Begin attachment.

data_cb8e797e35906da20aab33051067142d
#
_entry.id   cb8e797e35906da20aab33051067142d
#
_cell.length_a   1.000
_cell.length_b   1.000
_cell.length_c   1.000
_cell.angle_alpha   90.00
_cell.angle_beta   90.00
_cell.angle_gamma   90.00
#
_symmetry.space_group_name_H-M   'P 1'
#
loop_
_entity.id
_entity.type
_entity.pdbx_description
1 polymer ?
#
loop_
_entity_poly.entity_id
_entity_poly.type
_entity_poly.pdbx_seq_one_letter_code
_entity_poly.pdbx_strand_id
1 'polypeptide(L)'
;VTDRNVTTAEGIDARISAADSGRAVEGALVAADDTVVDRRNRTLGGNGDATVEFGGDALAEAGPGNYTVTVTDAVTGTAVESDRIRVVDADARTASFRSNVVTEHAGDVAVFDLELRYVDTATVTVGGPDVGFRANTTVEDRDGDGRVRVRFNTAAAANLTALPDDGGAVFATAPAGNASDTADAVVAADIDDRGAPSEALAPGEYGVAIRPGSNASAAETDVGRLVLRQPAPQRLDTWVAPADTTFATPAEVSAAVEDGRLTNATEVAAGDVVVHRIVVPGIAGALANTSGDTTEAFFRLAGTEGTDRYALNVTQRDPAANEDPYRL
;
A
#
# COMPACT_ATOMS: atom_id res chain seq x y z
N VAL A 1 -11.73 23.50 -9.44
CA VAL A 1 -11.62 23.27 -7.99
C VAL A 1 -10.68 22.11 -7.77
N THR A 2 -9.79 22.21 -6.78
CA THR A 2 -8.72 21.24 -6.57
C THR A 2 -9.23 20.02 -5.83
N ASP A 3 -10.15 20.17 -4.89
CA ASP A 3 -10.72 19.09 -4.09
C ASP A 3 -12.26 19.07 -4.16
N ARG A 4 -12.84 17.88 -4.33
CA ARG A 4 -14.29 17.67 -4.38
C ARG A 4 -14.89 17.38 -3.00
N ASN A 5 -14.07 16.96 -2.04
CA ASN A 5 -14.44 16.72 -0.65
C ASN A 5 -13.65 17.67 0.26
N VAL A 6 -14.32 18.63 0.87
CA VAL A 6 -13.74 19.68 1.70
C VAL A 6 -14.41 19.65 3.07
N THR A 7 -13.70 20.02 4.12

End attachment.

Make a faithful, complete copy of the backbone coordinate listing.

data_cb8e797e35906da20aab33051067142d
#
_entry.id   cb8e797e35906da20aab33051067142d
#
_cell.length_a   1.000
_cell.length_b   1.000
_cell.length_c   1.000
_cell.angle_alpha   90.00
_cell.angle_beta   90.00
_cell.angle_gamma   90.00
#
_symmetry.space_group_name_H-M   'P 1'
#
loop_
_entity.id
_entity.type
_entity.pdbx_description
1 polymer ?
#
loop_
_entity_poly.entity_id
_entity_poly.type
_entity_poly.pdbx_seq_one_letter_code
_entity_poly.pdbx_strand_id
1 'polypeptide(L)'
;VTDRNVTTAEGIDARISAADSGRAVEGALVAADDTVVDRRNRTLGGNGDATVEFGGDALAEAGPGNYTVTVTDAVTGTAVESDRIRVVDADARTASFRSNVVTEHAGDVAVFDLELRYVDTATVTVGGPDVGFRANTTVEDRDGDGRVRVRFNTAAAANLTALPDDGGAVFATAPAGNASDTADAVVAADIDDRGAPSEALAPGEYGVAIRPGSNASAAETDVGRLVLRQPAPQRLDTWVAPADTTFATPAEVSAAVEDGRLTNATEVAAGDVVVHRIVVPGIAGALANTSGDTTEAFFRLAGTEGTDRYALNVTQRDPAANEDPYRL
;
A
#
# COMPACT_ATOMS: atom_id res chain seq x y z
N VAL A 1 -11.73 23.50 -9.44
CA VAL A 1 -11.62 23.27 -7.99
C VAL A 1 -10.68 22.11 -7.77
N THR A 2 -9.79 22.21 -6.78
CA THR A 2 -8.72 21.24 -6.57
C THR A 2 -9.23 20.02 -5.83
N ASP A 3 -10.15 20.17 -4.89
CA ASP A 3 -10.72 19.09 -4.09
C ASP A 3 -12.26 19.07 -4.16
N ARG A 4 -12.84 17.88 -4.33
CA ARG A 4 -14.29 17.67 -4.38
C ARG A 4 -14.89 17.38 -3.00
N ASN A 5 -14.07 16.96 -2.04
CA ASN A 5 -14.44 16.72 -0.65
C ASN A 5 -13.65 17.67 0.26
N VAL A 6 -14.32 18.63 0.87
CA VAL A 6 -13.74 19.68 1.70
C VAL A 6 -14.41 19.65 3.07
N THR A 7 -13.70 20.02 4.12